that Saturday afternoon that she was the best player of the
varsity squad. Yet, the real hero of the game turned to be a
girl from New York City. Tara served eleven points in a row
in the second set, and gave us our first win.

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The season was on its way, and the junior team was
picking up with five victories on a row, and only three
losses, which they got in the beginning of the campaign. In
the other hand the Varsity struggled with two wins and six
mislaying. Their next encounter was against the Lutheran
School of Orlando, who happened to have the best athletic
program of the conference. Its reputation was well known by
all the coaches I spoke too.
My players were always tattling about Luther‟s
teams, which came to our gym in with a 6‟2” tall girl. As
she walked inside the main vault of our facility, all my
players ran to me to ask me about the giant girl. Her side
shook me but I didn‟t show any fearsome sign to my players,
what they got from me was a cool attitude.
The night turned to be a busy one, it was a Friday
night so I set my mind to go to a movie after the games. I
tried to let everything in order so I could leave as soon the
games were over. The whole process of preparing for the
event was exciting; I was responsible for keeping track of
my athletes‟ warm-ups, set the net for both matches, and to
find four students that would help as line judges and

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A Season In Green Hills‟

scorekeeper.
The preparations were fine until I found out that
Fernando was caught smoking in his room the night before.
He wasn‟t going to be a line judge that night, so I was short
by one, and time was running out. He was washing dishes in
the Dining Hall „cause of his smoking habits. I looked to see
if anyone was good enough to fill his shoes, but I didn‟t
know any student well to ask them to do the job. Then, I
saw the blond boy, Rick or Devin, coming through the gym‟s
doors. It was the first time that he showed to see a game,
after he asked me to be in my class and offered to help with
the teams. The kid was wearing one of the physical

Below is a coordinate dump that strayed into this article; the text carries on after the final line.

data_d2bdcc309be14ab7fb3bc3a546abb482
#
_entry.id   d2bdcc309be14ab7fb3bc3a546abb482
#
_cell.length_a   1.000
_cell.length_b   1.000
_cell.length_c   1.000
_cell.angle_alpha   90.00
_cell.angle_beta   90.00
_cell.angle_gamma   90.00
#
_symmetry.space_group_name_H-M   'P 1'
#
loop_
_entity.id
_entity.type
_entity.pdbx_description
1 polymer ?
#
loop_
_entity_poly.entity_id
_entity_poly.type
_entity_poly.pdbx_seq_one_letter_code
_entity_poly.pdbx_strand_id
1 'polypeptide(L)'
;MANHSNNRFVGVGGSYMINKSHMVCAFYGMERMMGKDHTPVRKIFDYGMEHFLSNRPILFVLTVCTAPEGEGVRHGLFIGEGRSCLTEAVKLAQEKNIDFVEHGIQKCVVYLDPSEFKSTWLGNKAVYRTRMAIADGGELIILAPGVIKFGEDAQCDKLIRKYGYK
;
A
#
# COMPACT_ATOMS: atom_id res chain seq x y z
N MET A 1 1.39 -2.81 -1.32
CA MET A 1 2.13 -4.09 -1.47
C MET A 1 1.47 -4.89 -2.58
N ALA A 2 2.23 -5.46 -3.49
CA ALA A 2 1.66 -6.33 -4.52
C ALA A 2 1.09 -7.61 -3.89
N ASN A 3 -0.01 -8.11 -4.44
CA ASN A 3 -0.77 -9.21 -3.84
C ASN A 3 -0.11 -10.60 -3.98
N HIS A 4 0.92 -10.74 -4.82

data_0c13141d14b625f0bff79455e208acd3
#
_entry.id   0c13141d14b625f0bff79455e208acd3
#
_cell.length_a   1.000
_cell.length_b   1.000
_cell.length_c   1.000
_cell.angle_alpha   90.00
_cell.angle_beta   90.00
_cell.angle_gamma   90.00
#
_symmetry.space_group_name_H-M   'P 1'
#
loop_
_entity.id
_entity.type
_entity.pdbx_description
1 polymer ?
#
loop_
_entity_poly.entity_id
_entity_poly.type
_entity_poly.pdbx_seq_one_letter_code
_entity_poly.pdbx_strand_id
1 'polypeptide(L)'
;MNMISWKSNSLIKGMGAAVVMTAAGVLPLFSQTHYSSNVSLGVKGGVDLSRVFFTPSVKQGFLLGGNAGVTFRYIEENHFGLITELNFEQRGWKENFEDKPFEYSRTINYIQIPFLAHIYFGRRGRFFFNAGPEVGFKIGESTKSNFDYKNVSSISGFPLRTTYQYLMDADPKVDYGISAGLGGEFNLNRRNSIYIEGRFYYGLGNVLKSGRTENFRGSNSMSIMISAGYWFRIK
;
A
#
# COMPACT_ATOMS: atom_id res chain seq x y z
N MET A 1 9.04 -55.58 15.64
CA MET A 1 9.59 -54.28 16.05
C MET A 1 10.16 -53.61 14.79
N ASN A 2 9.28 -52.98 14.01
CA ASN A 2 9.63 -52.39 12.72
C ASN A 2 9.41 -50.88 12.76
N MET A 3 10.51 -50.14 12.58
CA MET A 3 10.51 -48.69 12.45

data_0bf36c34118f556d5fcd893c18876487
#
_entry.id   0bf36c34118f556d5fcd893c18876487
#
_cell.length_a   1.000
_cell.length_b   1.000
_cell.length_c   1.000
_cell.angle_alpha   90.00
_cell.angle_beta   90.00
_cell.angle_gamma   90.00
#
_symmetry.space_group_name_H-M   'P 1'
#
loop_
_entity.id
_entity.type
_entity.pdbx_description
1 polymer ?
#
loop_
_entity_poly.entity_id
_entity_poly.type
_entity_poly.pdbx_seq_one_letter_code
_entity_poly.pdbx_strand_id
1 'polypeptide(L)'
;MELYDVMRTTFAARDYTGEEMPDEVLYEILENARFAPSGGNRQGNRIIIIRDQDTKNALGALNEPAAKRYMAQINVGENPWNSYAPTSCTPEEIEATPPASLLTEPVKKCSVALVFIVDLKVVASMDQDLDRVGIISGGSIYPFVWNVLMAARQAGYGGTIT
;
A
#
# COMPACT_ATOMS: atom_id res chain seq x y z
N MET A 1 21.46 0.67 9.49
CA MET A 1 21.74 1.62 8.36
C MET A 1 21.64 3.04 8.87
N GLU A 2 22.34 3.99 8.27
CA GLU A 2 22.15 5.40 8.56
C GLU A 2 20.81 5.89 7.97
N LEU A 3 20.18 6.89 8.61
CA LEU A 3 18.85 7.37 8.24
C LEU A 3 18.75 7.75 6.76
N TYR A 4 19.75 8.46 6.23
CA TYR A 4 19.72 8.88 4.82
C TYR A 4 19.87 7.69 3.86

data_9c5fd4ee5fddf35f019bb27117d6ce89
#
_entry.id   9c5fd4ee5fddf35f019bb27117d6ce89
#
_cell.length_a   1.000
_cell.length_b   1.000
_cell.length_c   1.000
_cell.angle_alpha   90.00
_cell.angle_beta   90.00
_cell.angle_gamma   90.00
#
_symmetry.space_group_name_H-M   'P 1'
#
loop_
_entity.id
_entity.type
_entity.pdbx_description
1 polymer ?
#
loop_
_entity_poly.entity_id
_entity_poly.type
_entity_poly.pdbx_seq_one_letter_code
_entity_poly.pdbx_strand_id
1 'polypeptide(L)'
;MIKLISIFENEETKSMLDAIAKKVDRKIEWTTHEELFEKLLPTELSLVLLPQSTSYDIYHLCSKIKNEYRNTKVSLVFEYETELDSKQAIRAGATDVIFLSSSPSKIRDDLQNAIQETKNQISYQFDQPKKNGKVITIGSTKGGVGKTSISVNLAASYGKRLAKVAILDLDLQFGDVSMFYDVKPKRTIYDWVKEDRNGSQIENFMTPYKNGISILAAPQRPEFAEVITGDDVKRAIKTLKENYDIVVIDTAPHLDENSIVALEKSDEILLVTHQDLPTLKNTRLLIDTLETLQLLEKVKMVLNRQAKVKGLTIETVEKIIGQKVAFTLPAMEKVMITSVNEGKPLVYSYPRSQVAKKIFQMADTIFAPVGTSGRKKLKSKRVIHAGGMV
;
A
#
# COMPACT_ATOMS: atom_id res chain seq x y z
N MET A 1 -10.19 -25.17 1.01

education uniforms with a red biker pant under his shorts; he
looked comical to me at that point. He looked around, as if
he were looking for someone.
For a moment I forgot his name again, I was going to
call him Rick, after Ricky Schroeder, but his name came to
my head. “Devin,” I called him.
He glanced at me, and immediately came to where I
was sitting on the bench. “Did you call me, Coach?”
“Yes, I need two line judges for this game. Would

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you help me tonight?” I asked him. “I‟ll give you extra credit
if you help. Remember what you said about helping with the
teams.”
“I know, but you got Fernando,” he answered, “and I
don‟t get alone with him.”
“He‟s working in the Dining Hall,” I told him. “He
can‟t help any more.”
He smiled, and gave no thought to his response, “OK,
I‟ll help you in the first game, I want to played basketball
after.”
“Oh, basketball!”
Devin glinted with his eyes, and grinned as if he were
embarrassed from his revelation. I continued to explain what
he was going to do as a line judge, and then he went to talk
to the game officials. Again his face reminds me of
someone, but I wasn‟t sure whom.
The junior team won in two sets; their match became
an easy conquest. I was so content with them that I even
called for a time-out to say to the girls that they needed more
competition, that the other team was pitiful. They laughed,
and implied that I was mean, in a fun way. I then told them
that I have a new name for the team, “The Eagles of

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Volleyball.” Soon after they made a circle and put their